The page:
Sunday, March 27, 2011

Media Coups vs. Military Coups

The revolts in the Arab world were definitely fueled by the media and social media, although I would argue that these revolutions would have taken place with or without Facebook and Twitter.

I would (or should I say 'will') also argue that social media helped keep the revolutions peaceful. A group of people can only have power (peacefully), against an armed group if they have greater numbers. This was the case in Tunisia and Egypt, where the protesters were able to connect on such a massive scale with the help of Facebook and Twitter, and therefore were able to remain peaceful and march forward in the face of an armed yet outnumbered group.

In the past, the overthrowing of Mubarak and Bin Ali would have only been conceived to happen in a violent and bloody way. The Arab youth have disproved this with their actions and constant calls of "Silmeya Silmeya" (Peaceful, Peaceful).

That's also why I believe that the Arab youth may have possibly invented the first "Media Coup d'etat", from a cellphone video clip in Tahrir Square to millions of Facebook/Twitter pages and TV screens around the world until they got the attention and support of the world leaders for their cause and the world stood with them in solidarity.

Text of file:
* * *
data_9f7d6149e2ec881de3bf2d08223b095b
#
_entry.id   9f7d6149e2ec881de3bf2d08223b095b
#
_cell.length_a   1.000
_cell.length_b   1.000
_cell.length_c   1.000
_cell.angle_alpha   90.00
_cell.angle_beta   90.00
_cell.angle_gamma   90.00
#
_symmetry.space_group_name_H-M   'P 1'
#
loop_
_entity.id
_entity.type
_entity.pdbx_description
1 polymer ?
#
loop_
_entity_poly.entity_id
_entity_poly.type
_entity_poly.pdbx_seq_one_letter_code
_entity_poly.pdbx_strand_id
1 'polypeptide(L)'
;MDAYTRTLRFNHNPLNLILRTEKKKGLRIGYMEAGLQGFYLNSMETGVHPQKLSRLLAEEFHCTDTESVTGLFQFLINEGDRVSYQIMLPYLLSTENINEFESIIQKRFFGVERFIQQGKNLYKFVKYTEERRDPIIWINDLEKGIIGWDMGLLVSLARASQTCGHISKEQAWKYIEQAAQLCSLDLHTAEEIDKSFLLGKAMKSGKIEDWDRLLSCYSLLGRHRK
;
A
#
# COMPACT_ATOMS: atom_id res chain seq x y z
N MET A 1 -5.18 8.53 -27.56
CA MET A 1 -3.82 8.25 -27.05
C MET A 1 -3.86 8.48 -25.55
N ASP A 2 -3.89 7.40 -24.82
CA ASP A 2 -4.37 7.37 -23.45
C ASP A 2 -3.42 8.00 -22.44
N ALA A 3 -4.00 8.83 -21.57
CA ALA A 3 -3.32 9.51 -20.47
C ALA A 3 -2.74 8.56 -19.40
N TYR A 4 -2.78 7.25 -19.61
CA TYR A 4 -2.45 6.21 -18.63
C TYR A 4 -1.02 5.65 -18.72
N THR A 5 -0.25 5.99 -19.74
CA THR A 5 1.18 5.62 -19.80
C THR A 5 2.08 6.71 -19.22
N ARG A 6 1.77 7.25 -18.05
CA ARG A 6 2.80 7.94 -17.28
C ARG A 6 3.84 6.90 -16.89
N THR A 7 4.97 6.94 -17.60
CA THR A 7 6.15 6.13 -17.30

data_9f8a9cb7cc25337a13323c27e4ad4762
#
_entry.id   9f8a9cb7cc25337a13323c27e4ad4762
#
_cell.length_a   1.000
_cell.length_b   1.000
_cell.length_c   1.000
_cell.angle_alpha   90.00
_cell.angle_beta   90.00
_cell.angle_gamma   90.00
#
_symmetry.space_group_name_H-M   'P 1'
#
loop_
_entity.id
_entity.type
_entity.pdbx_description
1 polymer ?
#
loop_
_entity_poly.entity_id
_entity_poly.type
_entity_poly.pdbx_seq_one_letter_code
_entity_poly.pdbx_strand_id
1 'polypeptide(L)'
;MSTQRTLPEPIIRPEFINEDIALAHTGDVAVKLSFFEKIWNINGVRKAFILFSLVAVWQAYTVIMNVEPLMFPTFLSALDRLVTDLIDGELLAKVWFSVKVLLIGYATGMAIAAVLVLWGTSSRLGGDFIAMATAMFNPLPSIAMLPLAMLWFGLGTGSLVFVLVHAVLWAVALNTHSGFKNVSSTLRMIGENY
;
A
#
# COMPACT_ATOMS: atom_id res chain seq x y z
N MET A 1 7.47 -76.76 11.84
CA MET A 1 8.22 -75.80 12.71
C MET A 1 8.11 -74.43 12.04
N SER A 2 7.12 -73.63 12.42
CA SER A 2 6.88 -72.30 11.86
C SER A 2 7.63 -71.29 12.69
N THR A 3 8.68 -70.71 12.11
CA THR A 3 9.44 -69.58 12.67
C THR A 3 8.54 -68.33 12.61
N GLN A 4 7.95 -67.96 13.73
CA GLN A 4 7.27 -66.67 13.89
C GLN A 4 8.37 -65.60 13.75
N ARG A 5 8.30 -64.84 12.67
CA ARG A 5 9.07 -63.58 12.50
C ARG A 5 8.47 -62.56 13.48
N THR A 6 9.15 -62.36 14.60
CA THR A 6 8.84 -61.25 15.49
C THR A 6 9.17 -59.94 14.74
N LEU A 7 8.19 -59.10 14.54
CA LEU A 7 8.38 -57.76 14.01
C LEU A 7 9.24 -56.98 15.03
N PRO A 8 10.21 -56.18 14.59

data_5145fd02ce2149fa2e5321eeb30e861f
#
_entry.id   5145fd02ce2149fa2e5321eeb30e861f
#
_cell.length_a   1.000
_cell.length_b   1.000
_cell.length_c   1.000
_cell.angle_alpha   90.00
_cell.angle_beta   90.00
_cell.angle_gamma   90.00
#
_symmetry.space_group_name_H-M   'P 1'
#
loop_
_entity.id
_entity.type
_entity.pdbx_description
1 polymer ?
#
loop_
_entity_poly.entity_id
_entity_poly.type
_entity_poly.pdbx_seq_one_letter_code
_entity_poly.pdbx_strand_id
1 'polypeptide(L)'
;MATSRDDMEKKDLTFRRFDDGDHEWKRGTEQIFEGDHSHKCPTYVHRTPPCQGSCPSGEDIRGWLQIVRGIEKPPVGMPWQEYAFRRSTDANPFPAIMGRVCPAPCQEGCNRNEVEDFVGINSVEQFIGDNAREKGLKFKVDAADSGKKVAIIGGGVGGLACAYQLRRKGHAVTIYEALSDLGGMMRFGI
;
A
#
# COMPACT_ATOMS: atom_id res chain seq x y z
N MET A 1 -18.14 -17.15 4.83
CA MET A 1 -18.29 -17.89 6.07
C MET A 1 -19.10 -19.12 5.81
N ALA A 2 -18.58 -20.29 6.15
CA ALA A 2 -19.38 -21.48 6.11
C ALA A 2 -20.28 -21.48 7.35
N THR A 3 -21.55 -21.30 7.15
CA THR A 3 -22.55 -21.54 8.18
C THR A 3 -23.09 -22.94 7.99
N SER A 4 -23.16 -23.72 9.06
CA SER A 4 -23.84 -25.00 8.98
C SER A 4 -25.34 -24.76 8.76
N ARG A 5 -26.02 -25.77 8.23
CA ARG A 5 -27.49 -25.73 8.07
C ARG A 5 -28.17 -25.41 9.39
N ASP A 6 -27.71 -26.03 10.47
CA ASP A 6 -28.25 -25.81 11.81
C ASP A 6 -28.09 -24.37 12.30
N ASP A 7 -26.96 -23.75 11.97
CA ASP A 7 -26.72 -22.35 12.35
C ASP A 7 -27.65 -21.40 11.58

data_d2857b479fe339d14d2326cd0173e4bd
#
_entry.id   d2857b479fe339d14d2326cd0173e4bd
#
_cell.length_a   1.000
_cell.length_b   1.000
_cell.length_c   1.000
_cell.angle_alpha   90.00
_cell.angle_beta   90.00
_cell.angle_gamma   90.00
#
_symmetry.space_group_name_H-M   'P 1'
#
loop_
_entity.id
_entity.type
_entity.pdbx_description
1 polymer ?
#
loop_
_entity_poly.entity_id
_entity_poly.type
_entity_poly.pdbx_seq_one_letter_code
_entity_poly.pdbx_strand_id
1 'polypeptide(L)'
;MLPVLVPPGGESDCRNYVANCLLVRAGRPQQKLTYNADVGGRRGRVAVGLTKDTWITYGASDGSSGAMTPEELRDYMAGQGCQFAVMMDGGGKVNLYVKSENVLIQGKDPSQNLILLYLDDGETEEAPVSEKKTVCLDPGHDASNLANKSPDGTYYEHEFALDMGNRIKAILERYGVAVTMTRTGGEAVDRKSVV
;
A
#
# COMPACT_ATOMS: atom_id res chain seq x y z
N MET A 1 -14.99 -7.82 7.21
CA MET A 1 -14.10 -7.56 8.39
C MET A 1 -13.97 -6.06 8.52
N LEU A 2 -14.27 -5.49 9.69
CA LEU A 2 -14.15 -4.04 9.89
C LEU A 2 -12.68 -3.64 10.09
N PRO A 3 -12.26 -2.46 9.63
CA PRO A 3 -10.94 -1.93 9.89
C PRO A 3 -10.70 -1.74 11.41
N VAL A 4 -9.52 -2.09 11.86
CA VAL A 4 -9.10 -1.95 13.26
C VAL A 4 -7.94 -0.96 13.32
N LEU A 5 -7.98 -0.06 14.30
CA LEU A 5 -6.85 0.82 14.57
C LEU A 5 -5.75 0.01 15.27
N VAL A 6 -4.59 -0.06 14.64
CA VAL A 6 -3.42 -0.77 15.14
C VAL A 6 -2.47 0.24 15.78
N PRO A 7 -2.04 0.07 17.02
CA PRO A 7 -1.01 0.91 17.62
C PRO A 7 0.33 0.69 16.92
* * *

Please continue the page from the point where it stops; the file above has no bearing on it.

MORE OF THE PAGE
Military coup d'etats are no longer relevant in the Middle East, and we have the Arab youth to thank for that.

Do you agree? Disagree? Let me know in the comment box below.

1 comment:

  1. I totally agree. Arab youth proved that social media can basically grab the attention of the whole world. Arabic media such as aljazeera and Alarabia, have also showed that media can fuel any case. And yes, def the military coup r much weaker than they have been, thanks to those brave Arab youth.